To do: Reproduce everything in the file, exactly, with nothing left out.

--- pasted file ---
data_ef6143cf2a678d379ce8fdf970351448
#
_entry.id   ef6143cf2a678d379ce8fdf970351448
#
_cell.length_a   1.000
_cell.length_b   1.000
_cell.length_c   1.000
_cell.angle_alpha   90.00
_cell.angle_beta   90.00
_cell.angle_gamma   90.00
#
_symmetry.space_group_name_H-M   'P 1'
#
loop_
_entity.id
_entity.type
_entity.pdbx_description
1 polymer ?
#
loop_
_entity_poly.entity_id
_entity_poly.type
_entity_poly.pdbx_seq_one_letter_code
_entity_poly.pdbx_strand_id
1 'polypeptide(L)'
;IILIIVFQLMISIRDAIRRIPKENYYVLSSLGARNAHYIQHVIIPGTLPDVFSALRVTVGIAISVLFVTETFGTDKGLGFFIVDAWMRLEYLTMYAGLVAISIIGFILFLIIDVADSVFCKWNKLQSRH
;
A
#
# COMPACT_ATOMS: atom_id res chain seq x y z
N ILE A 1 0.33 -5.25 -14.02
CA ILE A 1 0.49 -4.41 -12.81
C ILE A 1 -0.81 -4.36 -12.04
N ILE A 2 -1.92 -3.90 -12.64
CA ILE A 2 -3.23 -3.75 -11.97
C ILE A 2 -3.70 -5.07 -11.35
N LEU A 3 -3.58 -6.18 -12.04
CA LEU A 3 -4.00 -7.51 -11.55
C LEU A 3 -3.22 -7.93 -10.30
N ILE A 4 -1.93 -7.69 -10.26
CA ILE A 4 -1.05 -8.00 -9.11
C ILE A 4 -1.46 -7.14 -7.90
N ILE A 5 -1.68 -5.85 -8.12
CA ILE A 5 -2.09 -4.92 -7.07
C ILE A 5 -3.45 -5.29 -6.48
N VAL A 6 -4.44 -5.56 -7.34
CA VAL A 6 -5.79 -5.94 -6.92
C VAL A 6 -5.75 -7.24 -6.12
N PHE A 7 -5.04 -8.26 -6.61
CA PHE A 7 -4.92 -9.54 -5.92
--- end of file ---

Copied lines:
data_ef6143cf2a678d379ce8fdf970351448
#
_entry.id   ef6143cf2a678d379ce8fdf970351448
#
_cell.length_a   1.000
_cell.length_b   1.000
_cell.length_c   1.000
_cell.angle_alpha   90.00
_cell.angle_beta   90.00
_cell.angle_gamma   90.00
#
_symmetry.space_group_name_H-M   'P 1'
#
loop_
_entity.id
_entity.type
_entity.pdbx_description
1 polymer ?
#
loop_
_entity_poly.entity_id
_entity_poly.type
_entity_poly.pdbx_seq_one_letter_code
_entity_poly.pdbx_strand_id
1 'polypeptide(L)'
;IILIIVFQLMISIRDAIRRIPKENYYVLSSLGARNAHYIQHVIIPGTLPDVFSALRVTVGIAISVLFVTETFGTDKGLGFFIVDAWMRLEYLTMYAGLVAISIIGFILFLIIDVADSVFCKWNKLQSRH
;
A
#
# COMPACT_ATOMS: atom_id res chain seq x y z
N ILE A 1 0.33 -5.25 -14.02
CA ILE A 1 0.49 -4.41 -12.81
C ILE A 1 -0.81 -4.36 -12.04
N ILE A 2 -1.92 -3.90 -12.64
CA ILE A 2 -3.23 -3.75 -11.97
C ILE A 2 -3.70 -5.07 -11.35
N LEU A 3 -3.58 -6.18 -12.04
CA LEU A 3 -4.00 -7.51 -11.55
C LEU A 3 -3.22 -7.93 -10.30
N ILE A 4 -1.93 -7.69 -10.26
CA ILE A 4 -1.05 -8.00 -9.11
C ILE A 4 -1.46 -7.14 -7.90
N ILE A 5 -1.68 -5.85 -8.12
CA ILE A 5 -2.09 -4.92 -7.07
C ILE A 5 -3.45 -5.29 -6.48
N VAL A 6 -4.44 -5.56 -7.34
CA VAL A 6 -5.79 -5.94 -6.92
C VAL A 6 -5.75 -7.24 -6.12
N PHE A 7 -5.04 -8.26 -6.61
CA PHE A 7 -4.92 -9.54 -5.92